The Old Man and Hallway layers combine.
To animate a layer, in the Stage View I selected the Hallway layer, then clicked on the First Frame Transform icon in the toolbar. Next, and very important in a zoom in one-point perspective, I located the pivot point at the perspective vanishing point.
First frame selected. Note the selection's pivot point is placed on top of
the perspective vanishing point.

Showing the First Frame icon in the grey box (selected). The Last Frame icon is just below it.
Next I clicked on the Last Frame Transform icon, again making sure that my pivot point was centered on the perspective vanishing point, and adjusted the scaling.

Last frame selected.
To get the right appearance of speed and distance traveled down the hallway, it was necessary to make a couple of tries.  In this case, the old man is supposed to be moving slowly, so my object was to make it appear that he did not travel very far during this scene. Finally I had the desired effect, as you can see in the clip here.

Moving the Character

Now that I had the background moving as I wanted, it was time to animate the Old Man on his own layer, slowly bobbing up and down to suggest his trudging walk. It would be a cycle of about 20 frames, I calculated, to be repeated three plus times over the 72 frames of the scene.

All I had to do was set about 7 keyframes, and--but wait a minute!  It finally came to me: I CANNOT DO THIS!

Because, you see, SBP allows keyframes only at the beginning and end of each panel.  Any movement or transformation must begin at the first frame of the panel and end on the last frame. Although "ease-in" and "ease-out" enhancements are allowed, no further changes within a movement are possible.  Without additional keyframes within a panel, an up and down movement such as I wanted to add is not possible.

Not the End of the World

After my initial moment of disappointment, I posed the question: Is this a serious limitation in Toon Boom Story Board Pro?

Actually, it is not. It is a limitation but a reasonable limitation. A storyboard program is not an animation program, after all.  It is a production tool for making a limited representation of the final end product and should not be expected to have all the bells and whistles of Animate Pro, for example.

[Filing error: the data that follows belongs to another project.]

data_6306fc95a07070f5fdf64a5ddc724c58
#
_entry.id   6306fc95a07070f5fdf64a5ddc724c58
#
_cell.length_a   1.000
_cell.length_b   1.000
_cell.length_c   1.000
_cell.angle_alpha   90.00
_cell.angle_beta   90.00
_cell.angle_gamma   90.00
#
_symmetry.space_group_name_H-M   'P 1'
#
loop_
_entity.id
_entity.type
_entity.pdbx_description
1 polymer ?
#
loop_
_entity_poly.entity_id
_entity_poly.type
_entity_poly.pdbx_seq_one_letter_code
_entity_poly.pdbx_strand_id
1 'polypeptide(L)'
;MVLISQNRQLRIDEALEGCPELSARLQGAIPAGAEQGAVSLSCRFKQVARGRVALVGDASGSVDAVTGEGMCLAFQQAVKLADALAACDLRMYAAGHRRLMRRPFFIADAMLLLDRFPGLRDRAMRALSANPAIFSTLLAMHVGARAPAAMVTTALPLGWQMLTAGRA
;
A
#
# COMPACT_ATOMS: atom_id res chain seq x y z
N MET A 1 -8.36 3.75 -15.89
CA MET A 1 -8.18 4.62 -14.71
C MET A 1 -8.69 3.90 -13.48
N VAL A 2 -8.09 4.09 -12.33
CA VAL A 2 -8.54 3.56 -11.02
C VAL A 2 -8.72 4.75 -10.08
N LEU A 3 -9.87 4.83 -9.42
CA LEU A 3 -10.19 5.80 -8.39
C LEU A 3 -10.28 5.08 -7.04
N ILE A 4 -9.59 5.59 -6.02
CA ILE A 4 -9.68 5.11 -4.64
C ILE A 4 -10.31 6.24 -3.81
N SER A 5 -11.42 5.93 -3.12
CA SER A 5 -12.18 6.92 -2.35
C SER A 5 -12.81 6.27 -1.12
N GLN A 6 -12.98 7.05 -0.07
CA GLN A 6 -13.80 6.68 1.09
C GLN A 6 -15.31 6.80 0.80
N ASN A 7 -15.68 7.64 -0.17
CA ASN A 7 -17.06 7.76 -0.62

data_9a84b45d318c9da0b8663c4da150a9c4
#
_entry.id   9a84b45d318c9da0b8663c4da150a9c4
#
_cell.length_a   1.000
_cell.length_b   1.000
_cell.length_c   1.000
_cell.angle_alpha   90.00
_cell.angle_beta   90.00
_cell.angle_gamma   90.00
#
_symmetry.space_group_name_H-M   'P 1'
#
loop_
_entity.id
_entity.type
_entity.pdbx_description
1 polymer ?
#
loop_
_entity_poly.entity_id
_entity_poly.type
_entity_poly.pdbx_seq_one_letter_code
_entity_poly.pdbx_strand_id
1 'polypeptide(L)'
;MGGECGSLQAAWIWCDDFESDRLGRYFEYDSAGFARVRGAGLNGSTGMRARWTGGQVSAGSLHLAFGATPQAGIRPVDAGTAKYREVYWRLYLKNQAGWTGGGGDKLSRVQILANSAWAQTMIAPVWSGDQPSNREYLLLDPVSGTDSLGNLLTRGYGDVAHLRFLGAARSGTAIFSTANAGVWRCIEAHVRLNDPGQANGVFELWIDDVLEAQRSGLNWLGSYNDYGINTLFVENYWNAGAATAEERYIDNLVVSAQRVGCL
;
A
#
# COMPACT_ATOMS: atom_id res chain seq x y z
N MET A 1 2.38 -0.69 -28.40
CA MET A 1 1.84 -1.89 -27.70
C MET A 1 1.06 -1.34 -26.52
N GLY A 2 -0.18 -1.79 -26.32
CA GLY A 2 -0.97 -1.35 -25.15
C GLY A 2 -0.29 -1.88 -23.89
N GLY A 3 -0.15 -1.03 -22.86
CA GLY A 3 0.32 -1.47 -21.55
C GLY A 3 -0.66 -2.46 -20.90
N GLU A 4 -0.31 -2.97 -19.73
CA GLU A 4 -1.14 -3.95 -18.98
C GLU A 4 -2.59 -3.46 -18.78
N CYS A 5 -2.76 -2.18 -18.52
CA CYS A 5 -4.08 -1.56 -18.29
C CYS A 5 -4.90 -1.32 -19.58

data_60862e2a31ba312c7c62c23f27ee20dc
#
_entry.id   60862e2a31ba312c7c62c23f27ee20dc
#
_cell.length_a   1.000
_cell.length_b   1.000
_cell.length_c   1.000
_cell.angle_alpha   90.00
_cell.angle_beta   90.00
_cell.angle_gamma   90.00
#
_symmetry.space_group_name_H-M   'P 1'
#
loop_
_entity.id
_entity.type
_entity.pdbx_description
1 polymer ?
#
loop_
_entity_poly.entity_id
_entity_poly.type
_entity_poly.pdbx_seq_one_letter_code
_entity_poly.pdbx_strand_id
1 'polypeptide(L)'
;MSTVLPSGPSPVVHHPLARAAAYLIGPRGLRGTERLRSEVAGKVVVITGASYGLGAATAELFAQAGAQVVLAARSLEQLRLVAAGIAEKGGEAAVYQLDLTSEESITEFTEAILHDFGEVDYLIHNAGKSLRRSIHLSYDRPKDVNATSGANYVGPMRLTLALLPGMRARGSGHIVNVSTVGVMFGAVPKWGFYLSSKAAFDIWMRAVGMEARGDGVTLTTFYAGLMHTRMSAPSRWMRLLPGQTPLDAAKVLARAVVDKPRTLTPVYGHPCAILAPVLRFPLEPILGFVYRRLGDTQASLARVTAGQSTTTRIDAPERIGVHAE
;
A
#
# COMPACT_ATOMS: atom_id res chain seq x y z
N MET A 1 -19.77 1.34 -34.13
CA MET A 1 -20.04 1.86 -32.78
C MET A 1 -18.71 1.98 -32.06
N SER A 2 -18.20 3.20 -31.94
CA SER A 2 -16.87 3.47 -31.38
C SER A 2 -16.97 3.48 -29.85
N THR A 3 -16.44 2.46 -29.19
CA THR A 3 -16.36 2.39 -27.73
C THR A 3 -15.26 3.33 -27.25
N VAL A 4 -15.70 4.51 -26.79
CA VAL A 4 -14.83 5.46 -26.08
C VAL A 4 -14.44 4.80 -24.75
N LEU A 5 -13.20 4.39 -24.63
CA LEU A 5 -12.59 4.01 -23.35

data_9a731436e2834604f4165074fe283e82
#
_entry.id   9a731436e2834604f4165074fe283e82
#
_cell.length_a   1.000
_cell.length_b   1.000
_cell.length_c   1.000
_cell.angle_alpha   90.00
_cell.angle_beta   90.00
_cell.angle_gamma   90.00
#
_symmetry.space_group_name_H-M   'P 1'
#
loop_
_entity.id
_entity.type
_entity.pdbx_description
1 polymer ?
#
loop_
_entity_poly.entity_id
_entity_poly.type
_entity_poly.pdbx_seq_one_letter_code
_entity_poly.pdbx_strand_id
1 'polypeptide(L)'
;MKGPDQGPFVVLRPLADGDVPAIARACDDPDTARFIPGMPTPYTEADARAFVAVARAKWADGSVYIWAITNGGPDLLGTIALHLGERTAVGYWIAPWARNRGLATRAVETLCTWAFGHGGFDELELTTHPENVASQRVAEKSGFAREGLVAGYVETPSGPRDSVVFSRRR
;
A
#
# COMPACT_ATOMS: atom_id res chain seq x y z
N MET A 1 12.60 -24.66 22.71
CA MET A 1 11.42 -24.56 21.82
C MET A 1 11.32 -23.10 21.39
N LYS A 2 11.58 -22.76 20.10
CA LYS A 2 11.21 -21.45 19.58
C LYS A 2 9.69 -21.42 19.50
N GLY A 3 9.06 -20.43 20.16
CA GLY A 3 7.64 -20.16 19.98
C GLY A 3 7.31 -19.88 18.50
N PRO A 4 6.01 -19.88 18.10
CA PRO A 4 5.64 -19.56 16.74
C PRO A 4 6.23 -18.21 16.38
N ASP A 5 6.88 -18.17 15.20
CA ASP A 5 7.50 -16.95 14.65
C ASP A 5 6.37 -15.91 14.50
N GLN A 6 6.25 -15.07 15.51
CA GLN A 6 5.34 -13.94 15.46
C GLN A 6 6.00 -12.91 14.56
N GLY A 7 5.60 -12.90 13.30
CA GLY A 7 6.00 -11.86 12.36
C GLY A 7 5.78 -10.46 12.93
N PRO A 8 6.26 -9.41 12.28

Further, SBP allows export to Animate, Animate Pro or Harmony, which means that you actually could then add any extra movements desired by using the animation software.

*     *     *     *     *     *

Next we will look at some of the other SBP features that I have encountered and used.

Tuesday, March 15, 2016

No. 92, Using Storyboard Pro with Scanned Images

Screenshot of the You Tube screen.  For the video, see link below.

Storyboard True Believer

I am now a true believer in making full use of the storyboard stage of production. To fail to do this is simply foolish, as so many important questions can be resolved at this stage, avoiding mistakes and wasted work at the animation stage.

There are excellent tutorials by Mark Simon and others showing how Toon Boom Storyboard Pro (SBP) works when the artist does all his or her drawing within the application, but less has been said about the artist like me who prefers scanning drawings done on paper. Here is some information from that viewpoint.

Here is a link to the sequence I have been working on; if you are following this blog, you may recognize characters discussed in some of my recent posts.